Taking a risk: how far will male fiddler crabs go?



Publication Details

Heatwole, S. J., Christy, J. H. & Backwell, P. R. Y. (2018). Taking a risk: how far will male fiddler crabs go?. Behavioral Ecology and Sociobiology, 72 (82), 1-6.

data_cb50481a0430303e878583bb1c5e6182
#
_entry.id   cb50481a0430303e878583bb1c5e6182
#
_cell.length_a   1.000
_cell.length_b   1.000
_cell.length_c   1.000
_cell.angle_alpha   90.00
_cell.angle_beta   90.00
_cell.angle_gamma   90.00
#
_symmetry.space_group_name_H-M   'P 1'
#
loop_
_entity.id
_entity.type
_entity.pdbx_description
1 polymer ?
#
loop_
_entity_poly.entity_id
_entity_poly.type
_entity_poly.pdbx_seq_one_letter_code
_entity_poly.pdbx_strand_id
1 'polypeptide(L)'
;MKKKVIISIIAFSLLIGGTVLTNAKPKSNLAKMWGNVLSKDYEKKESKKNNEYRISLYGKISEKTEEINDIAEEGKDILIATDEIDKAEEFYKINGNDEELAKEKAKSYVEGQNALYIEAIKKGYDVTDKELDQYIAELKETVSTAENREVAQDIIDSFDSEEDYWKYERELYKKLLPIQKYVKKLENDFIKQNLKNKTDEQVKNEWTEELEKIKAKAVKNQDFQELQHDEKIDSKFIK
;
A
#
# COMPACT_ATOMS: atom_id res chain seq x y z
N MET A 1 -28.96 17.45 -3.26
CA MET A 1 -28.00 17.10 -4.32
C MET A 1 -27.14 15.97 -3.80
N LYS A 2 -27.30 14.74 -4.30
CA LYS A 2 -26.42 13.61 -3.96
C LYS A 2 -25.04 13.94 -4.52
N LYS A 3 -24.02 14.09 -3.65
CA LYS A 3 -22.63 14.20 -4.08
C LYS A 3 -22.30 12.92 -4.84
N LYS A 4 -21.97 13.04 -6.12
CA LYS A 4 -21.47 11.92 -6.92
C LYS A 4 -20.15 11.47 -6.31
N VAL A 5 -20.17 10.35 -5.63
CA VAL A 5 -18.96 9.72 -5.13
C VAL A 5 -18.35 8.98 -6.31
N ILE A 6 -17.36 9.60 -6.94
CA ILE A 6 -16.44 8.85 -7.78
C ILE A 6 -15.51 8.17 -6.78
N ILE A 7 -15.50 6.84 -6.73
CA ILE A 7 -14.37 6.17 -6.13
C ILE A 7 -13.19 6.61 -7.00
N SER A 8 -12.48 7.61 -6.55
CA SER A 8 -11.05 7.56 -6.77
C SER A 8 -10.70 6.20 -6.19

Courtship is costly for males when it increases their energy expenditure and predation risk. There are several ways in which males might be able to mitigate these costs, or compensate for them by elevating the benefits of courtship. First, they could selectively court more profitable females. Second, they could adjust the amount of risk they take against their residual reproductive value. Third, they could sometimes use cheaper signals to deceive females. In the fiddler crab Leptuca terpsichores (Crane, 1941), males risk losing their burrow to another crab and falling prey to a bird when they leave their burrow to intercept a mate-searching female and lead her back to the burrow for mating. Some males build sand hoods at their burrow entrances, which are landmarks that attract females and allow males to relocate their burrows quickly with little error. Here, we show that (1) males took greater risks when courting larger females by travelling farther away from their burrows; (2) the distance a male moved from his burrow did not depend on his size (hence, age); and (3) males with sand hoods did not travel farther away from their burrows than males without hoods, and they were not more likely to reach females. Taking greater risks when courting larger (more fecund) females appears to be a key means through which male fiddler crabs can achieve a more favourable balance between the costs and benefits of courtship. Significance statement: Courtship and mate choice can be costly for males. Males may improve the balance between courtship costs and benefits by modifying their risk-taking during courtship according to the perceived value of the female, or their expectations of future reproduction. Male fiddler crabs move away from their burrows to court females, which is risky because they may lose the burrow or be attacked by predators. We used the distance a male travels from his burrow as an index for the level of risk he is willing to take. We explored the effects of female size, male age, and the presence of a sand hood at the burrow entrance on distance travelled during courtship. Males took greater risks to court larger females, but did not adjust risk-taking according to their age (expected future reproduction) or whether their burrow had a sand hood.

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